However, the team’s best was something the Dukes were capable of under Withers. Lee broke JMU records during his time in Harrisonburg. He was a two-time — and the first back-to-back winner — of the Bill Dudley award, which goes to the state's best Division I player. He tied JMU’s all-time passing touchdown record at 51, and is a three-time All American. Lee also has JMU’s single-season records for total passing yards, touchdown passes, passing yards and total offense.

The Dukes fell in 2014 to Liberty 26-21 at home in the first round of the FCS Playoffs. However, fans had lots of hope for the season to come, as both Withers and Lee returned for the 2015 season.

“Vad Lee was a dream. He had a great personality, amazing skills and brought stability to a team that had a history of off-the field issues, particularly at the quarterback position,” Evangelista said. “He helped build JMU as a brand — we were going to play exciting football, win a lot of games while being engaged in the community.”

JMU started the 2015 season ranked No. 12 in the polls, but after quick wins over Morehead State, Lehigh and Albany, the Dukes rose to No. 9. After their 48-45 upset win against SMU, in which Lee had a career-setting game, the Dukes jumped even higher to No. 6, and then after another victory, to No. 5.

JMU stayed at No. 5 for two weeks until it moved to the No. 4 seed. The Dukes were still giving up major points on defense, but their offense made up for it, averaging 48.7 points per game.

In Week eight of the season, JMU finally faced a real FCS test; none other than in-state rival Richmond.

The Spiders were No. 11 and rising when they came to Harrisonburg, but Richmond coming into town wasn’t the only major event happening at JMU that week.

ESPN’s College GameDay came to Harrisonburg for Richmond week, and it had the entire campus buzzing. Students slept outside the night before to get good spots, the Quad fizzled with alumni and there seemed to not be enough purple and gold streamers to go around.

“We had a uniform rebrand, the locker room was renovated and updated, and College GameDay made their first appearance on campus,” Russo said. “All of those events were huge moments in JMU football history that really put us in the front of people’s minds — having millions of people tune in to ESPN on a Saturday morning ... People definitely knew who we were after that.”

People made signs to get them on TV, the College GameDay crew loved the JMU atmosphere and football analyst Lee Corso even walked out of Wilson Hall dressed as James Madison to pick the Dukes as the game’s winners. It was a day everyone would remember and the game hadn’t even begun.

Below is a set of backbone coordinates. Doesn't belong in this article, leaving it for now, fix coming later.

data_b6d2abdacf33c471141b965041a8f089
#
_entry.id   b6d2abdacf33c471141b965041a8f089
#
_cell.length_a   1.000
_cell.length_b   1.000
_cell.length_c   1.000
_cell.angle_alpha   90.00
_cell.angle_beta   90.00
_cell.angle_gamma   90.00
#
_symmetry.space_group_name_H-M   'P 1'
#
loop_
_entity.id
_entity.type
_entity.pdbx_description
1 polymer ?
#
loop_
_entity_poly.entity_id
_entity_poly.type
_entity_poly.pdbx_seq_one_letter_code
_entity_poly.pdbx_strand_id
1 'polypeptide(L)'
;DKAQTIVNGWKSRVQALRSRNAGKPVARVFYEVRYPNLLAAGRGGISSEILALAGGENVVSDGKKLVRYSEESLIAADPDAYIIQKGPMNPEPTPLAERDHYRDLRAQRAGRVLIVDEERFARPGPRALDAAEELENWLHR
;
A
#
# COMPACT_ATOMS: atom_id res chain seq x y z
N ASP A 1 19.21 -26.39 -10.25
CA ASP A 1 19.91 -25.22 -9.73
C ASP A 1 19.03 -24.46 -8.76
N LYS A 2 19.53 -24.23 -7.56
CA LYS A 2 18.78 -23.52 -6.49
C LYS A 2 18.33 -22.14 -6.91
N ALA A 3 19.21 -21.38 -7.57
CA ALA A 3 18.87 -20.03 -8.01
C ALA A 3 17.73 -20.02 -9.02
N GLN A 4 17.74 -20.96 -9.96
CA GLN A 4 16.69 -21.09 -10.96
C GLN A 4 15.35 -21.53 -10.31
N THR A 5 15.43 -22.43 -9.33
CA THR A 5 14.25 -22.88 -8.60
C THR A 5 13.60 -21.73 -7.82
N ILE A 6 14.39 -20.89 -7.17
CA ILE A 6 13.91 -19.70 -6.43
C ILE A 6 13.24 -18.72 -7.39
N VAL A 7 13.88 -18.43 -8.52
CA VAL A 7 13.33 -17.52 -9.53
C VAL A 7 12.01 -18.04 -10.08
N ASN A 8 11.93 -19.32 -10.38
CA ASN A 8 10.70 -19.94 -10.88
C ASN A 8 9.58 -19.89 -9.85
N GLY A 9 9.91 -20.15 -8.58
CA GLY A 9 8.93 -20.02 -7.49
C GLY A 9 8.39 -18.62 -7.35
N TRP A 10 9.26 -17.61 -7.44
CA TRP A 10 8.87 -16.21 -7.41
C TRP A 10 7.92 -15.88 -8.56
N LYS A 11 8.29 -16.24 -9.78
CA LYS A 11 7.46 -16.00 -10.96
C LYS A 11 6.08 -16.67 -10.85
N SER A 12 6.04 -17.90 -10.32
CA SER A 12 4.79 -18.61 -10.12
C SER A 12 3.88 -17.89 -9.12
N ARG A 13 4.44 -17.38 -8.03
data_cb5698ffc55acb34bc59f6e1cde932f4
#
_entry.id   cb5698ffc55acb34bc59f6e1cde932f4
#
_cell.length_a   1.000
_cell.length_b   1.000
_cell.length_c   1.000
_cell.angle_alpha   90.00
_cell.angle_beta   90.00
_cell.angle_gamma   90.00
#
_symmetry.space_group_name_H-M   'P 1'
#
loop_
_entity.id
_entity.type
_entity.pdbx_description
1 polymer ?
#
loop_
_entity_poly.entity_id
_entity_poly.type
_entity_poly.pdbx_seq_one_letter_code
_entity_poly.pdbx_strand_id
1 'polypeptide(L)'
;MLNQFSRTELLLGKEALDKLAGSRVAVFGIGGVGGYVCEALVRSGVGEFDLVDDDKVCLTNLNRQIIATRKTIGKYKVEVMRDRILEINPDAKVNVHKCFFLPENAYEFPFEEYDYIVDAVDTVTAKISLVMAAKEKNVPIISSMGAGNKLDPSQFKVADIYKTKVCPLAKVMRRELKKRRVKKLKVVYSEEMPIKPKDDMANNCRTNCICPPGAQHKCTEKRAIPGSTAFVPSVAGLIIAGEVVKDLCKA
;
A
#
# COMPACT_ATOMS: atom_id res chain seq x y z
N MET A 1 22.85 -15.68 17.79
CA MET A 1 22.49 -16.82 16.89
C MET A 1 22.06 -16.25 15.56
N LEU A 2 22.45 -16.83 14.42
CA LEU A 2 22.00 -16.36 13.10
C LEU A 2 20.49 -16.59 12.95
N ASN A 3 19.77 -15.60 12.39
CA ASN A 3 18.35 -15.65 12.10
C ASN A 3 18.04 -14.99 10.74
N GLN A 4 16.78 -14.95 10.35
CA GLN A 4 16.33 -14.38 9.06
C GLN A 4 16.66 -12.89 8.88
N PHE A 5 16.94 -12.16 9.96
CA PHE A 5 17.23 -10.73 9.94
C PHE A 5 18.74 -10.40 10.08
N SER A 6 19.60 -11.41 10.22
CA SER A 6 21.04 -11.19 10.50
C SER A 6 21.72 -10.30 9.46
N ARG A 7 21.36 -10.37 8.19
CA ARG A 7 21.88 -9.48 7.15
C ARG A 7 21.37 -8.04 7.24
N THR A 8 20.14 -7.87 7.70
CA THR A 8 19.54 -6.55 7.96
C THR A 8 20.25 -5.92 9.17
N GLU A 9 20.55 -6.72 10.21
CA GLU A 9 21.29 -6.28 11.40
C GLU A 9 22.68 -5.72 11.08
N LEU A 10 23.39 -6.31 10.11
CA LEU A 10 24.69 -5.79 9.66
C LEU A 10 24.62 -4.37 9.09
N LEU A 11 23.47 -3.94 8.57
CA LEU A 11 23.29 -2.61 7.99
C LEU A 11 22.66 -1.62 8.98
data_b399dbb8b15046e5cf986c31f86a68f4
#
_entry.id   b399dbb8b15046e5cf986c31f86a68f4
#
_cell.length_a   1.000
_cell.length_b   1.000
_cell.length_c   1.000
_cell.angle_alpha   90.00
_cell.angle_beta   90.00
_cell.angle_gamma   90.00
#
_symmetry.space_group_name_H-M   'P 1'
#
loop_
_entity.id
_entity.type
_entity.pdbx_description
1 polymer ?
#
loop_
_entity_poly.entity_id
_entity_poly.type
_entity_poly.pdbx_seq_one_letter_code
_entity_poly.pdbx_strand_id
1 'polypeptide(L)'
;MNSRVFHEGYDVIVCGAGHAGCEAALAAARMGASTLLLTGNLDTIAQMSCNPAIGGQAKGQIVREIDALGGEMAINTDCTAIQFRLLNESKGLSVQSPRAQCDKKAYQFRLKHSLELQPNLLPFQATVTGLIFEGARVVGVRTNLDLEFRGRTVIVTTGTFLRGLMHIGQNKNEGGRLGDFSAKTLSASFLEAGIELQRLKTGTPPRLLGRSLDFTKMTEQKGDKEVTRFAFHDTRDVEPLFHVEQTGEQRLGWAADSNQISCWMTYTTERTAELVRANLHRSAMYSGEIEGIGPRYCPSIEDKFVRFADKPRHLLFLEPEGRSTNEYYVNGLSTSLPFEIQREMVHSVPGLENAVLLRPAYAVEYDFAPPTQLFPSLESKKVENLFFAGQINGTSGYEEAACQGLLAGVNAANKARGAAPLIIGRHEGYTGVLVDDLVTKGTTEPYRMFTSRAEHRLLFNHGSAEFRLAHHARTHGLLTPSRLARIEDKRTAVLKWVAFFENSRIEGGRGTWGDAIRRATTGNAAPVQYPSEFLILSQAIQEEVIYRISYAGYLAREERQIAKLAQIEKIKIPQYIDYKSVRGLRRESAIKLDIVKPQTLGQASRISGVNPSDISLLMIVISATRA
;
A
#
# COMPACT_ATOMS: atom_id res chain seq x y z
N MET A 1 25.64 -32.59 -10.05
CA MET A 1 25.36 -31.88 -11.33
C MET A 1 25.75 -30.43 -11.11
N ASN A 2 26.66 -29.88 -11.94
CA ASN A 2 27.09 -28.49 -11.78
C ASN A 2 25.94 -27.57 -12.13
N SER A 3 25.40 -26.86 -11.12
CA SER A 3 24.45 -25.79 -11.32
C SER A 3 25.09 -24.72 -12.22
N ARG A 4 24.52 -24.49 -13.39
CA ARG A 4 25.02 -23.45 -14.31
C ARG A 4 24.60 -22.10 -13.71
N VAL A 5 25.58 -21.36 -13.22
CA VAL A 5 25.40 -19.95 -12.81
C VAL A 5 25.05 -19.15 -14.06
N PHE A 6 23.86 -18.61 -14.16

However, the game didn’t go in JMU’s favor. The Dukes kept up wit/h Richmond for three quarters of a game, but former Richmond quarterback Kyle Lauletta did his homework and knew how to get past the Dukes’ defense. In the fourth quarter, Lee was injured and sophomore quarterback Bryan Schor came in to finish the game. The Dukes ultimately lost, 59-49.

“Vad was by far the most dynamic player I’d ever seen play,” Russo said. “Later on in the year, it was a bummer to see Vad end up getting hurt, but that last half of the year was the first time we saw Bryan Schor starting and he eventually led us to a national championship.”

Lee wouldn’t return for the rest of his season, which was the last of his JMU career. The Dukes finished the rest of the season 2-2 as the year went downhill for JMU after the Richmond game. The team landed the No. 8 seed in the FCS playoffs, which came with a bye week, but it wouldn’t be enough time to rest as JMU lost to Colgate in their first playoff game that year 44-38.

“ [Withers] certainly injected a lot of enthusiasm and elevated the program very quickly,” Dudley said. “They took advantage of some offensive things that were changing around the country, and the culture was definitely different.”

The 2016 season of football was up in the air. Lee graduated and it seemed like Withers would stay for another year, even though fans were unhappy with the defense. Then, on Jan. 6, 2016, Texas State hired him as their head coach and the Dukes were left coachless. Fans didn’t know how they would recover as both the head coach and starting quarterback left Harrisonburg.

“Withers was tremendous. When he first came to JMU, he led a massive culture shift and many players either quit or were cut,” Evangelista said. “To sum it up, Coach Withers was exactly what JMU needed at the time and his impact helped propel the program to where it is today.”

On Jan. 18, 2016, the gate was unlocked for Mike Houston, the next head coach and eventual National Championship winner at JMU.

Contact Savannah Reger at breezesports@gmail.com. For more football coverage, follow the sports desk on Twitter @TheBreezeSports.